Watching America has no affiliation with, nor funding from, any organization or corporation. We intend to cover costs by running ads and receiving donations."

Friday, March 18, 2005

Gulf2000 Project

This appears to be an authoritative source for information on the Persian Gulf region. (excerpt:)
"This site was developed by the Gulf/2000 Project at the School of International and Public Affairs of Columbia University in New York City. It is designed to make available in a single location a wealth of information on the eight countries of the Persian Gulf region--Bahrain, Iran, Iraq, Kuwait, Oman, Qatar, Saudi Arabia, and the United Arab Emirates. "

Wednesday, March 16, 2005

State of the News Media 2005 report

(source: http://www.bespacific.com, March 15, 2005)

Report on the State of the American News Media

The Project for Excellence in Journalism has published the State of the News Media 2005 report (navigate the contents of the 500 plus pages via this
link) which reviews two distinct categories of media: the first is identified as text-based media, and includes newspapers and Internet news sites; the second is electronic media, inclusive of broadcast network and cable network news.

  • From the project overview: "For each of the media sectors, we examine six different areas - content, audience trends, economics, ownership, newsroom investment and public attitudes."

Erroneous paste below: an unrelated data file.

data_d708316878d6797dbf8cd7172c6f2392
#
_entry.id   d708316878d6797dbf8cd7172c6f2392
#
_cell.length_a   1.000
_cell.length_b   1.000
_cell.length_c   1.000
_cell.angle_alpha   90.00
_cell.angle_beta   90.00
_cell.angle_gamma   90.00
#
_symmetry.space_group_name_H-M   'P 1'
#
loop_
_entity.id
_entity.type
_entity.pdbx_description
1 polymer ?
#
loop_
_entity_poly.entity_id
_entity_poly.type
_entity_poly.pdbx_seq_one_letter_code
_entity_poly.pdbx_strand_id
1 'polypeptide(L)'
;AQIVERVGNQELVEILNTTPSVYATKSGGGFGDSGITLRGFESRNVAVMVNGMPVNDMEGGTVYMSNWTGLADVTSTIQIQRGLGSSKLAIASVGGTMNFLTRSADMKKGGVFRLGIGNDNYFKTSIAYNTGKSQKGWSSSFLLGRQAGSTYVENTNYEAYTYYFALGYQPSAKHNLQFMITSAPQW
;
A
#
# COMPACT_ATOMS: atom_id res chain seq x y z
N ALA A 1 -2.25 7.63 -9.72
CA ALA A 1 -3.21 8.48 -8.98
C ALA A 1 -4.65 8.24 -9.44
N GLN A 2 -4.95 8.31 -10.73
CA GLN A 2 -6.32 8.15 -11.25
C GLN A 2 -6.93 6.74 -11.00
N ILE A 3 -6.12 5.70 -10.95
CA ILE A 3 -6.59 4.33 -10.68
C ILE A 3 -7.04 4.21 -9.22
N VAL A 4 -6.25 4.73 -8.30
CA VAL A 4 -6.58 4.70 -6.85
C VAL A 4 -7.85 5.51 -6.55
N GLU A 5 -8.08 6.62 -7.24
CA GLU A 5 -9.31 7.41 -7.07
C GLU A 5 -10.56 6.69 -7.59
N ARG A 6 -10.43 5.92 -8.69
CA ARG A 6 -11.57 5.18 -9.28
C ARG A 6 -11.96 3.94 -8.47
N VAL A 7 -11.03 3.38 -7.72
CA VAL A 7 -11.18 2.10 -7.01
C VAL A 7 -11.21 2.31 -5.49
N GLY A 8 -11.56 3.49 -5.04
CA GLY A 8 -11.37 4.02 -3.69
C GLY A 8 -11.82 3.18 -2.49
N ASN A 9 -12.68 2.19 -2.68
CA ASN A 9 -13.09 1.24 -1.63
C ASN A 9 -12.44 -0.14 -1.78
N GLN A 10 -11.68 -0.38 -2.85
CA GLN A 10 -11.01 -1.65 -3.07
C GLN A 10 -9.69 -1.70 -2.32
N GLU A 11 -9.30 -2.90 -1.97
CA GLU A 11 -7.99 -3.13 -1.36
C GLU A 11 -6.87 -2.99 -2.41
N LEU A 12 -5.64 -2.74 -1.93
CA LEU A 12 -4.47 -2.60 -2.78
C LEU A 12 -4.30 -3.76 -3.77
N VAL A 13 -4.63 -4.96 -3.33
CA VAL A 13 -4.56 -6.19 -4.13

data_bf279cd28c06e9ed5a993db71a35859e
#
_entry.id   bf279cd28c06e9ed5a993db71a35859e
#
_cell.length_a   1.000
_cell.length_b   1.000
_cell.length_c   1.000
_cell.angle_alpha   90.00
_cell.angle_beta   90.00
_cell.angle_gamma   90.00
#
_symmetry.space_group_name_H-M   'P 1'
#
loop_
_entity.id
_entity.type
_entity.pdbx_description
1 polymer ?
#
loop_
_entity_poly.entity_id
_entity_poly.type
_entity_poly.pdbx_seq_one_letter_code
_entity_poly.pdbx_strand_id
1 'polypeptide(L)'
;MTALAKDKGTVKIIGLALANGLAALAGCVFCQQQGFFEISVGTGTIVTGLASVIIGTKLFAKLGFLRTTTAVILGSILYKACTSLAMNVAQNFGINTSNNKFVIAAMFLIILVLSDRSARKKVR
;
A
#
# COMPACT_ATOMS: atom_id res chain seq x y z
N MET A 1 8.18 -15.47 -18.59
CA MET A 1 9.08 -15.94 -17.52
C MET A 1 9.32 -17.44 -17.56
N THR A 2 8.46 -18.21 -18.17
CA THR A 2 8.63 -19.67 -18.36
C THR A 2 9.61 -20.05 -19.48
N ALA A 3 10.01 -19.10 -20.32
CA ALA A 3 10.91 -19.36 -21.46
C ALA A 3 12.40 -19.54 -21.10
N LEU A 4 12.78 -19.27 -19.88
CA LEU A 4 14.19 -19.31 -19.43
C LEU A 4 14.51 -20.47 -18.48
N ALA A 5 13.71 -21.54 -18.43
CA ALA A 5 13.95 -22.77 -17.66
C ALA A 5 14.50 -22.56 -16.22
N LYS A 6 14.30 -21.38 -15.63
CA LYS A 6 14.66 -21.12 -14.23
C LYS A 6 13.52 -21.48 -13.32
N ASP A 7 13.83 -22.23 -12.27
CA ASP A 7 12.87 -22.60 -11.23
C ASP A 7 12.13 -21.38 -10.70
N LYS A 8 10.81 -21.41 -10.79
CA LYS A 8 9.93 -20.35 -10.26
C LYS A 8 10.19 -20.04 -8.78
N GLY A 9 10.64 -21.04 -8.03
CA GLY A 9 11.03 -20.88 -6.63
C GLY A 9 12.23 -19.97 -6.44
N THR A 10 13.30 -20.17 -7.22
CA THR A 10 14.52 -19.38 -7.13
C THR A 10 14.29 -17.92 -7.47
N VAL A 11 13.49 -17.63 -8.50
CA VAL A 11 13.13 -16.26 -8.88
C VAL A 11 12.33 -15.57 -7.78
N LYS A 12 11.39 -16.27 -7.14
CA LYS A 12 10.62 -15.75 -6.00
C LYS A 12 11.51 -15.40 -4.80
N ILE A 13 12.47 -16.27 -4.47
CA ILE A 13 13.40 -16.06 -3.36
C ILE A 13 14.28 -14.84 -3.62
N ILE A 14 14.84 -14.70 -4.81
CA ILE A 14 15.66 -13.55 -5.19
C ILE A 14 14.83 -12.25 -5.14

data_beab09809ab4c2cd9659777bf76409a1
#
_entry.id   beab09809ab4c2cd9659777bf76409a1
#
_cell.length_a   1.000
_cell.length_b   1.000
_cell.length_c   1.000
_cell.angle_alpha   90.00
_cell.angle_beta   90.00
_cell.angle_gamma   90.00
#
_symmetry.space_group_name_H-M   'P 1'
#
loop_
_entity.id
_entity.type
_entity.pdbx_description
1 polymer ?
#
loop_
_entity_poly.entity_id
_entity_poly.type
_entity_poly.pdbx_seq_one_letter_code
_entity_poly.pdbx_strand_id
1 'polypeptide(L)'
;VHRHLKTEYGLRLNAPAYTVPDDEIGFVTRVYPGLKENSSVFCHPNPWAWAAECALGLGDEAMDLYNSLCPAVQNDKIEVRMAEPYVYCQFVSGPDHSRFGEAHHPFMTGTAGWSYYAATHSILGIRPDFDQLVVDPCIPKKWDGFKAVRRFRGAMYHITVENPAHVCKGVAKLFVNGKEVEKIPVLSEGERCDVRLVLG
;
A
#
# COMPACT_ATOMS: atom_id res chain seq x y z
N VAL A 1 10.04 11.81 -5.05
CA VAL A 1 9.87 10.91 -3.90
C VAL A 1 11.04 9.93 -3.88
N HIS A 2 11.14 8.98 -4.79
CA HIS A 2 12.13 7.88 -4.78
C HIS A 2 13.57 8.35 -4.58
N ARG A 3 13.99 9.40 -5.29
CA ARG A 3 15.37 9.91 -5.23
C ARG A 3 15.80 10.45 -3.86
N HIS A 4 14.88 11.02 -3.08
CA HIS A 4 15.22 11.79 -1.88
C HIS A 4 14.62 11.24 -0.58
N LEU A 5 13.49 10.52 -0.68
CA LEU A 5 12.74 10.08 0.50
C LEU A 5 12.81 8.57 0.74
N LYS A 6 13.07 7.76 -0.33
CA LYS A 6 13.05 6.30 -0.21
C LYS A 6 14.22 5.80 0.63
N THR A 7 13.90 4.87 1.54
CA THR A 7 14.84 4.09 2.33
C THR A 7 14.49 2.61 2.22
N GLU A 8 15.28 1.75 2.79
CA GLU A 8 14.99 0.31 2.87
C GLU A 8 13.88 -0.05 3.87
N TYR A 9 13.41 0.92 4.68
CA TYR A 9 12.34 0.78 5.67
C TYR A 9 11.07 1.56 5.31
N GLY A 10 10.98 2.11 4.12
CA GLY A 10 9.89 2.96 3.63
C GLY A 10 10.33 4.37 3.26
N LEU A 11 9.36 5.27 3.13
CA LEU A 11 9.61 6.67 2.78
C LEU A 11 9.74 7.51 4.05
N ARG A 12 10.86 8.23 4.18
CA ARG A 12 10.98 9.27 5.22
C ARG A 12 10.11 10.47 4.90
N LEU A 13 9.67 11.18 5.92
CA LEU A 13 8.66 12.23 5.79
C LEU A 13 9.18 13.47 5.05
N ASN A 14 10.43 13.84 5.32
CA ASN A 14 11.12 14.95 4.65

• From the conclusion: "Today, a host of new forms of communication offer a way for newsmakers to reach the public. There are talk-show hosts, cable interview shows, corporate Web sites, government Web sites, Web sites that purport to be citizen blogs but are really something else, and more. Journalism is a shrinking part of a growing world of media. And since
    journalists are trained to be skeptics and aspire at least, in the famous phrase, to speak truth to power, journalism is the one source those who want to manipulate the public are most prone to denounce."
  • Friday, March 11, 2005

    American Historical Assocation

    American Historical Association [pdf]


    (excerpted from Scout Report, March 11, 2005)